Yet again, I have to ask why some people need to add in outside agencies to make sense of the post-Hillsborough cover-up, when the story as it stands already adds up. As a rule, trying to imagine broadened conspiracies in this way only makes a scandal sound needlessly complicated, likely to have leaked out far earlier than it did, and, by extension, less plausible.
** Small correction. I’ve re-checked and I did find another reference to the quotation, on page 66, in Chapter 6: Miscarriages Of Justice. Whittle rants, “Margaret Thatcher had got [sic] her way. After all, she had stated, following the disaster, ‘I do not want any policeman prosecuted over Hillsborough.'” Once again, Whittle offers absolutely no explanation for how we ‘know’ this, where the information comes from, or when the words were uttered, let alone states that he was there when she said it.
It is also worth noting that, once again, the wording of the quotation has changed, even within the text of the same book, underlining my point in the essay-proper about why it is so difficult to take it seriously.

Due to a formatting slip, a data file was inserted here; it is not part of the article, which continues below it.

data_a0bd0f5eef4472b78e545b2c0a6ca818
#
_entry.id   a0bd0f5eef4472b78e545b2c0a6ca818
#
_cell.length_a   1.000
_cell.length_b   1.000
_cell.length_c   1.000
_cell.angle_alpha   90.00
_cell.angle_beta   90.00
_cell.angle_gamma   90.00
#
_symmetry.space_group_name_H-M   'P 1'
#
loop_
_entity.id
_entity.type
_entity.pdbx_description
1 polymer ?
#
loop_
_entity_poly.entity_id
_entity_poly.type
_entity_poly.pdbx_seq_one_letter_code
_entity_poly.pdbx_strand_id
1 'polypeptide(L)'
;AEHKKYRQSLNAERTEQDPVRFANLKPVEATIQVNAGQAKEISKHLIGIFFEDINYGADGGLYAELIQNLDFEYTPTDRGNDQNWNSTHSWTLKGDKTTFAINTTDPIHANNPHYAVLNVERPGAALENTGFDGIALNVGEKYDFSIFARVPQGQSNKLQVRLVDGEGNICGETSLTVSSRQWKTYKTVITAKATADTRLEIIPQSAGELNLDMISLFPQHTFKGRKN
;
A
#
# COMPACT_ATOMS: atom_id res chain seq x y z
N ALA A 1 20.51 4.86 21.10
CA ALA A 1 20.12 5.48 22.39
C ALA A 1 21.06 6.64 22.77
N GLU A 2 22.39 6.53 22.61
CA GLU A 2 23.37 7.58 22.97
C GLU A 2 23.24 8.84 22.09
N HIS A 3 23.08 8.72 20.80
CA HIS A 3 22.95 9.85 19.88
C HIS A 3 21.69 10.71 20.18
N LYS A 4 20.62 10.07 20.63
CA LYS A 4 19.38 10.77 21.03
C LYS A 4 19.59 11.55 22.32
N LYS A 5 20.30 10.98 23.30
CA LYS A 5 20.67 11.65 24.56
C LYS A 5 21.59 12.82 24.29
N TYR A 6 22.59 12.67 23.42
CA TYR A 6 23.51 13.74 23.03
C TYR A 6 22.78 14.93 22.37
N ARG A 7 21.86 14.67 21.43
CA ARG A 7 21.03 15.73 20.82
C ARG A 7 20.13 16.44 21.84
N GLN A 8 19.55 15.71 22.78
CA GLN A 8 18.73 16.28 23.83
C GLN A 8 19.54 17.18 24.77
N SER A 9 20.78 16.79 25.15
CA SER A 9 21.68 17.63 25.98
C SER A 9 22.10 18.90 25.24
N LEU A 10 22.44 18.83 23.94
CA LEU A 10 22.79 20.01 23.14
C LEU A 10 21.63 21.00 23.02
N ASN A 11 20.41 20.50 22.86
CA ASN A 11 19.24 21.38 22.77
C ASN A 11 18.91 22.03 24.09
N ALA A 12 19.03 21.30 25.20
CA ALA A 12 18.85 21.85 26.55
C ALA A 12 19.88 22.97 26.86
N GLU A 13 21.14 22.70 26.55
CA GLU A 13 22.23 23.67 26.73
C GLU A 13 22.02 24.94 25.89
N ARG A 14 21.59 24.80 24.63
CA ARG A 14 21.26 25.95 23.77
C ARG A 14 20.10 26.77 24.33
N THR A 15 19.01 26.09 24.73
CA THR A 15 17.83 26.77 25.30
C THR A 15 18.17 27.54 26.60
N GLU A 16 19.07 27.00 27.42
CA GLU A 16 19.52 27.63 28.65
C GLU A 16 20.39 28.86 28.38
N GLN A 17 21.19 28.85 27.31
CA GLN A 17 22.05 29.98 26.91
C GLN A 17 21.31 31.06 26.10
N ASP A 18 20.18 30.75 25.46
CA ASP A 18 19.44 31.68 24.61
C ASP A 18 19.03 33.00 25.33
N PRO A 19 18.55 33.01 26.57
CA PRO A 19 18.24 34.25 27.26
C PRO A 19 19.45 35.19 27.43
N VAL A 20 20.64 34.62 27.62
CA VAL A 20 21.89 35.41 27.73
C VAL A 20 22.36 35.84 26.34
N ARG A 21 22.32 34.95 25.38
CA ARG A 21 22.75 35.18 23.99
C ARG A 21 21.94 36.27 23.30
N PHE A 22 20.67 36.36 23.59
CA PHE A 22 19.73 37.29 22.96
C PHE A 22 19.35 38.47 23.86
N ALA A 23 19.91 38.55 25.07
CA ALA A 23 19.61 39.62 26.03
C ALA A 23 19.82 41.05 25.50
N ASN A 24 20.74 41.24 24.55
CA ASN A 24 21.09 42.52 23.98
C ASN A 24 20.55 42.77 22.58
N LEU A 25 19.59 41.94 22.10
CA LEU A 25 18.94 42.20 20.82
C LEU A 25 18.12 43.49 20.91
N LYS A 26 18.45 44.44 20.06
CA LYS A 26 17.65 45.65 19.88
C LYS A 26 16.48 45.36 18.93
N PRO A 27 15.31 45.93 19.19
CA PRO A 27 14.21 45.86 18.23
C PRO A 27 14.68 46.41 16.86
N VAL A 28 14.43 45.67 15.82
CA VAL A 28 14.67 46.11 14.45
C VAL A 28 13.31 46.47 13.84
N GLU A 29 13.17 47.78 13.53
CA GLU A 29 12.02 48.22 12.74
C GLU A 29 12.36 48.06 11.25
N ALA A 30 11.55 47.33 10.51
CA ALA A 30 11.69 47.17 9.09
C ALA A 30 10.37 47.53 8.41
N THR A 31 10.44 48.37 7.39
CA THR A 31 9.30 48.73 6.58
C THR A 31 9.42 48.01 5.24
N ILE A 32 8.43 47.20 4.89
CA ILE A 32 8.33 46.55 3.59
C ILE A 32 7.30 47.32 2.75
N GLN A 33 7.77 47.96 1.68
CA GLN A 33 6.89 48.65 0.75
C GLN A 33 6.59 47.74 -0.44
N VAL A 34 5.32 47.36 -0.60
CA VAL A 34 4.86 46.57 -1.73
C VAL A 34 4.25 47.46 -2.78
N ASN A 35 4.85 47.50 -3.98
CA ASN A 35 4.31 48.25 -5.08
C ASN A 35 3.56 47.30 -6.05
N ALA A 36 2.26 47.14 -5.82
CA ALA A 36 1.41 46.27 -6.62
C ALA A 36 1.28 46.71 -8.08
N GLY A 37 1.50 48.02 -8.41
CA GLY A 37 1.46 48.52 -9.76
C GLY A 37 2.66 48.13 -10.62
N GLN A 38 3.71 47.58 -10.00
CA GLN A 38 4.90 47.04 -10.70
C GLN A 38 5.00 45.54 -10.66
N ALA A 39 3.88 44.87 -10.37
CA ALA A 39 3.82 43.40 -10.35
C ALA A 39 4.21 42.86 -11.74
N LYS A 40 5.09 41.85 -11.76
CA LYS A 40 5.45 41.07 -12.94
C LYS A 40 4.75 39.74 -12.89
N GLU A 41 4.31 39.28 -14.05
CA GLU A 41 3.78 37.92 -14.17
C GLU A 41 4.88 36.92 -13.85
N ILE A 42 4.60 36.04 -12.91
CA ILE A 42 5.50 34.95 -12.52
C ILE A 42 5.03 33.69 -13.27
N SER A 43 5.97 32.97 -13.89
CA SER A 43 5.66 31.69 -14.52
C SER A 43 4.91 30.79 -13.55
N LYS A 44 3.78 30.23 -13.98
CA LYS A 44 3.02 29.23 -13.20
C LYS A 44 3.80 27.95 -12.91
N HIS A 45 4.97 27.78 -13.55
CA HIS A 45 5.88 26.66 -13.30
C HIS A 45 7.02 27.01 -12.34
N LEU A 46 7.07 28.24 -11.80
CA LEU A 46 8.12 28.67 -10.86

POST-POST-POST-POSTSCRIPT 13-1-2013 (Yep, sorry, I’m afraid there’s still even more…)
I had a glance at the FB group “Bet I Can Find 1 Million Who Want Justice For The 96” again this morning, and found the following passage written on 18th December 2012 by ‘Chris, Hillsborough Survivor’ ;-
“Thatcher destroyed many peoples lives with her laissez faire, ultra right wing ideology, her police state, the richer getting richer, the poor getting poor, the destruction of society, 4 million people thrown on the scrapheap, “I’m alright Jack, sod the rest’ philosophy, the greed is good culture. Her war with the Miners, her police bully boys on huge overtime bonus whilst miners families had to survive on meagre strike pay. And of course, her murky role with Hillsborough. A truly evil woman. JFT96 YNWA (Chris, Hillsborough Survivor)”